Electric bike kit: fun with electronics!
August, 2008


The kit ($398, no tax, free shipping) was delivered August 5.
(Tire and inner tube not included.)
From the bottom, clockwise:
Instruction pamphlet, battery pack, throttle, controller, motor/rim, rack, charger.


The throttle.


Figuring out the wiring in the battery pack.


August 6, Electric bike kit installed on a new 7-speed Schwinn Jaguar bicycle from Target ($139 plus tax).


Battery pack and controller.


Motor.


Mystery Markings


Throttle.


Still smiling after the initial evening voyage of 13 miles round-trip to Mariemont.


August 7, after getting wheel trued up (spokes adjusted) and having an odometer/speedometer installed
($38 parts and labor), here I am putting the battery pack on for a demo at work.


Ready to roll.


Hot dogging. No pedaling, and only one hand.


BMOB (Big man on bike).

August 8 Morning Update

Yesterdayís demo in the parking lot and on the hill emboldened me, so I rode in to work today.
The odometer said it was 16 miles. The watch said about 90 minutes. That is versus 35 minutes
by car or scooter. My route to work was longer than usual because I decided to take the flat route
along the river. On the way in to work I pedaled about 70% of the time, but never too hard.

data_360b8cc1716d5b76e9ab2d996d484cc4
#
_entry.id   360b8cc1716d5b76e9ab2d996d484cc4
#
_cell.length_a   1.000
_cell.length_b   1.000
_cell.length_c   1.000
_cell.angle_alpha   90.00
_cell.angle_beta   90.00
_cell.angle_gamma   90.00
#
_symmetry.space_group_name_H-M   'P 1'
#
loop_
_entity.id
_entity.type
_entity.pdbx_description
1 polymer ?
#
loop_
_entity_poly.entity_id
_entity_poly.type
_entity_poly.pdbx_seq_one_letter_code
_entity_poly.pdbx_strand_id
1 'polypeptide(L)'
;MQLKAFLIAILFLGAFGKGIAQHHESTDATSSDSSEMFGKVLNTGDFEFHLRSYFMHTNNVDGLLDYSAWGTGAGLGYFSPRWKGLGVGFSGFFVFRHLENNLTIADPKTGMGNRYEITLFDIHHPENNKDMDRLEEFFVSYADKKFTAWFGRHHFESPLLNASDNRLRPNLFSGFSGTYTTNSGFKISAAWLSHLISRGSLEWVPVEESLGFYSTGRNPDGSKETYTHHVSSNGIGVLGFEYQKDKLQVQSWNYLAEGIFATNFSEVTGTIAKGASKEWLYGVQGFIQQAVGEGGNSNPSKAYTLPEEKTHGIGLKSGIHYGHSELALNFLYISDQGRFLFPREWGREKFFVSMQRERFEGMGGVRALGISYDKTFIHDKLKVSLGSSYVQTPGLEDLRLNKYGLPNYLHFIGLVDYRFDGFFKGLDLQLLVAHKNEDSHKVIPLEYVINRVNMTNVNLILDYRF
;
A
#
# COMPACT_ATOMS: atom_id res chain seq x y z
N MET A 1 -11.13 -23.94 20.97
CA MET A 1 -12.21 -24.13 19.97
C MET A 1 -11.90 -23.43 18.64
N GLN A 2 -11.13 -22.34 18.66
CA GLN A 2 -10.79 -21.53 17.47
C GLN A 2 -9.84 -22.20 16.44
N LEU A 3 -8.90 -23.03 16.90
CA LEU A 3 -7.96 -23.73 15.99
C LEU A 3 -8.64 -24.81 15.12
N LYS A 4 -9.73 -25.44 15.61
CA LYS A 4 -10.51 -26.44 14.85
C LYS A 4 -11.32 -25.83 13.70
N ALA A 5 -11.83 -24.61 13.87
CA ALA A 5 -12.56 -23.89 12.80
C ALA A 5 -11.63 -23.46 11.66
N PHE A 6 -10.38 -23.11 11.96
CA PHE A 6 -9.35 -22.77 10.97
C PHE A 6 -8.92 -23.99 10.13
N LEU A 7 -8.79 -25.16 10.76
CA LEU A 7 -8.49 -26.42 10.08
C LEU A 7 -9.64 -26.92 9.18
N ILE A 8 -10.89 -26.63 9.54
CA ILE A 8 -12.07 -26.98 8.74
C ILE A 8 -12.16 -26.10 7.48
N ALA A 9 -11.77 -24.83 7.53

August 8 Evening Update

The ride home was quicker and shorter (13.5 miles and 57 minutes, including two stops).
This time I took the high road and was less conservative with the power, so I was
sailing along most of the time. I think I pedaled more on the way home, but worked less.

August 8 Insights

The motor cruises at 20 + mph on flat roads with no pedaling, but the instructions say
to pedal at startup, and then as often and as much as you like, to extend the range.

I can cruise up gentle hills, but I have to pedal up steeper hills. To get to work I go up a very
steep hill in third gear (out of 7) and can maintain 8 mph without killing myself. The most
comfortable pedaling speed in the bike's high gear is about 17 mph, so I donít go faster
than that usually. Downhill, the bike gets up to 35 mph with no pedal or motor assist.


August 9 Update

Now that I can see this is a winning technology, I'm willing to invest a bit more.


In a rear-view mirror, for safety.


And in a high-end, gel-cushion seat from Italy, for comfort.


Kit purchased from ($398 total):
http://www.fiveflagsmotorbikes.com/elechubmotor.htm.

Kit distributed by:
http://www.wildernessenergy.com/.

Bike purchased from Target ($148 total):
http://www.target.com/Menís-Schwinn-Cruiser-Bike-26/dp/B000A9QAH8/sr=1-10/qid=1218220250/ref=sr_1_10/601-5180583-2340134?ie=UTF8&rank=price&rh=k:schwinn bicycles&page=1

Wheel trued up, odometer purchased and installed ($38):
Bishop's Bicycles, Milford, OH
(Bishop's has a way-cool Schwinn electric bike in stock for $1500!)

Mirror and seat purchased and installed ($66):
Jim's Bicycle Shop, Cincinnati, OH
(Leah and I got our Raleigh Passage trail bikes from Jim's a few years ago.)

398 + 148 + 38 + 66 = $ 650

NOTE: When needed, we now transport our bikes using a
Swagman XC 2-Bike Cross Country Hitch Rack ($137)
from BikeMania on the web: http://www.bikemania.biz/.

p.s. thanks to David A. for the parking lot pictures.